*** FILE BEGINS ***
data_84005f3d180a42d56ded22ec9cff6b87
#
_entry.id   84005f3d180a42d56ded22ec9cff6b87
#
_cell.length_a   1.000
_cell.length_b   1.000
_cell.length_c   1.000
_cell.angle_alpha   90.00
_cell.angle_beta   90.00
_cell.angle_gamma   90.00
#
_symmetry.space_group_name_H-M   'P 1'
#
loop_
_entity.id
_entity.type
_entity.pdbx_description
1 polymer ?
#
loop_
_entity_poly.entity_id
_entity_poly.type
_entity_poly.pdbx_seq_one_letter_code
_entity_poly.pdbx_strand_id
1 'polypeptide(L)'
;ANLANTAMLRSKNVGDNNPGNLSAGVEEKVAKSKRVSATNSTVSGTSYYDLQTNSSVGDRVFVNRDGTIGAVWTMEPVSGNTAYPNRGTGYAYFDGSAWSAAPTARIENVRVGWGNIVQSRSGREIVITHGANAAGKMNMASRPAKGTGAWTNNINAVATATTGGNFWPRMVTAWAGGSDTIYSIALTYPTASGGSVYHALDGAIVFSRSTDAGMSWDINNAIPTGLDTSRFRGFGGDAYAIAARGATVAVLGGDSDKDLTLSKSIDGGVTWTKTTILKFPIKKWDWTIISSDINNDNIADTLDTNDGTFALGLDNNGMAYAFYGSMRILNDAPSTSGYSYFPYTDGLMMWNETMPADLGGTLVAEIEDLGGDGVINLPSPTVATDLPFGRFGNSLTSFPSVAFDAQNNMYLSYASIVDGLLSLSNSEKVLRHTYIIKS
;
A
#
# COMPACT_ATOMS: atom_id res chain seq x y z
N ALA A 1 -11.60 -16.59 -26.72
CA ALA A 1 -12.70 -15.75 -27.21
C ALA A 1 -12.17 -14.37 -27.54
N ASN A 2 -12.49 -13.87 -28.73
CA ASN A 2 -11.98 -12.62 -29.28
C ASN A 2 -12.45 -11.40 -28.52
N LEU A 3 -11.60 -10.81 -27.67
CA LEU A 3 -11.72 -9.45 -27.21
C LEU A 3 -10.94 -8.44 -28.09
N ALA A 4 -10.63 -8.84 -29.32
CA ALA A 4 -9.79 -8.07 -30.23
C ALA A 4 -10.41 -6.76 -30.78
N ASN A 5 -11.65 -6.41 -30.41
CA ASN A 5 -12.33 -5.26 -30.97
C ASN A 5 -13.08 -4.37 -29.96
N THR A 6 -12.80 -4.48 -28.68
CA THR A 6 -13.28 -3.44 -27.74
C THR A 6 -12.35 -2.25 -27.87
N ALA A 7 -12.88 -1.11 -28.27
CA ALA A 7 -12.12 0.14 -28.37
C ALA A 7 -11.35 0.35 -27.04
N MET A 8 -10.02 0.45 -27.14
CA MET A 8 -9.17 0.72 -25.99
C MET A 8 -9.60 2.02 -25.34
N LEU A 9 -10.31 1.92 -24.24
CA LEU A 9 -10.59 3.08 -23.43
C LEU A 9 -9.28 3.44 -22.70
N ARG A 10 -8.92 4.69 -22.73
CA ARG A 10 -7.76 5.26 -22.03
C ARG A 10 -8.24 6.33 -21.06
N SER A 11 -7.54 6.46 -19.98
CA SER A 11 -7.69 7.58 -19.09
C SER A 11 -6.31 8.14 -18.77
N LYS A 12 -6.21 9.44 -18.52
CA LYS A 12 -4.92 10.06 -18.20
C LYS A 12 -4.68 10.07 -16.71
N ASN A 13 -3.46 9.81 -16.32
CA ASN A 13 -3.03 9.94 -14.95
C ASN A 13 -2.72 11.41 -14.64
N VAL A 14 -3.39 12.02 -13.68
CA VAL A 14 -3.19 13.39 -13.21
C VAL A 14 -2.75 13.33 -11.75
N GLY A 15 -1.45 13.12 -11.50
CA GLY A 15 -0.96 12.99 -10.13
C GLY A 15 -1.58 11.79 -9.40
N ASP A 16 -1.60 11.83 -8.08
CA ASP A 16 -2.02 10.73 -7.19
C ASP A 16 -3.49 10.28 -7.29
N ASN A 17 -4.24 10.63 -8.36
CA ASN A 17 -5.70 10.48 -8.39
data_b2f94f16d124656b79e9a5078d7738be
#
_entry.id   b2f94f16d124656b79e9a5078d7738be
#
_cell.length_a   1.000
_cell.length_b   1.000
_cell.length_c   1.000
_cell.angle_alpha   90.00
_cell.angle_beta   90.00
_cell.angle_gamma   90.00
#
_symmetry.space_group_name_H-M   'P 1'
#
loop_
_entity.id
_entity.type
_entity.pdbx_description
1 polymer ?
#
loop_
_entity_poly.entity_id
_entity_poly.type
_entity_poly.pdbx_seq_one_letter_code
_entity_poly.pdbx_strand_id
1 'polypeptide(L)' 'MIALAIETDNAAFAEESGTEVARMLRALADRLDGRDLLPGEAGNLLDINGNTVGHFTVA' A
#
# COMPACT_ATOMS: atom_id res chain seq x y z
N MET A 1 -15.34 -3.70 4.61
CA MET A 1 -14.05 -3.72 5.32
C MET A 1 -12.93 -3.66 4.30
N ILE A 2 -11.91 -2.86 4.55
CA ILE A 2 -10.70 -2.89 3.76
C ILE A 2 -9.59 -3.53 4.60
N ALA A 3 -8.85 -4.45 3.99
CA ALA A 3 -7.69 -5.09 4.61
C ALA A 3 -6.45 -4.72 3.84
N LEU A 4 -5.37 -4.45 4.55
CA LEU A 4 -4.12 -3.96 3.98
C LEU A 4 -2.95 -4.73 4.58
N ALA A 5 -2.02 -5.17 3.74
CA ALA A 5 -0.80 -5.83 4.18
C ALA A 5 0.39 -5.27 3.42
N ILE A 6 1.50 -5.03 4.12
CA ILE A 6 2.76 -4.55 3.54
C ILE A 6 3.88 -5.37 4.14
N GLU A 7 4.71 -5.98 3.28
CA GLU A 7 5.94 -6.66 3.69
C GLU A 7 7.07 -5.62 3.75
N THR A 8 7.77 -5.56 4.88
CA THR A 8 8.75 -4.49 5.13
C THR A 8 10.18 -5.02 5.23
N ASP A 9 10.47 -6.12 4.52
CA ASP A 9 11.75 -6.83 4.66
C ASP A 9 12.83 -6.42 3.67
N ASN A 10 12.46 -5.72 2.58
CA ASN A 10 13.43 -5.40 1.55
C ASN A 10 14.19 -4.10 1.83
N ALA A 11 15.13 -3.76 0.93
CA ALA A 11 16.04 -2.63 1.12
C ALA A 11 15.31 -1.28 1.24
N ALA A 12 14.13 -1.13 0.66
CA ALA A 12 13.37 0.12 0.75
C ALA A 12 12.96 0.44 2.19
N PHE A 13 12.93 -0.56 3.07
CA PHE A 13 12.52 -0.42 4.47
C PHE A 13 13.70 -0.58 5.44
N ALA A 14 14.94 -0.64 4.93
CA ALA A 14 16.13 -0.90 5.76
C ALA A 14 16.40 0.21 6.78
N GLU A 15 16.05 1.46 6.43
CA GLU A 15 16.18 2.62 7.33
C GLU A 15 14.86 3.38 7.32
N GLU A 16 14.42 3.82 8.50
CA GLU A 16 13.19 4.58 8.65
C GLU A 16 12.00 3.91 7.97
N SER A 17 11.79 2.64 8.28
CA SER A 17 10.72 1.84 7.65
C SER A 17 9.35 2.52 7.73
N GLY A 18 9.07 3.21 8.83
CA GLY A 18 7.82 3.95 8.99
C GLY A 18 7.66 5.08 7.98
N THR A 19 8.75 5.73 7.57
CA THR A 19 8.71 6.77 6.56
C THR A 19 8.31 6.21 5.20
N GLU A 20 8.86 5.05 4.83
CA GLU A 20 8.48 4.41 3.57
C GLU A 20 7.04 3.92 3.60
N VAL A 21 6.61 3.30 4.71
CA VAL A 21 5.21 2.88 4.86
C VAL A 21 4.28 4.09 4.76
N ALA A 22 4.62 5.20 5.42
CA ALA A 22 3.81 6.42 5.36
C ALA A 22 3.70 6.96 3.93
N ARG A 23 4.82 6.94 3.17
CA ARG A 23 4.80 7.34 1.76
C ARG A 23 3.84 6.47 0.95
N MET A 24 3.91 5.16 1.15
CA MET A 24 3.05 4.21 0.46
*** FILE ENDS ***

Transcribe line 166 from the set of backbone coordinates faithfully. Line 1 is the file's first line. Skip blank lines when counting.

CA GLU A 20 8.48 4.41 3.57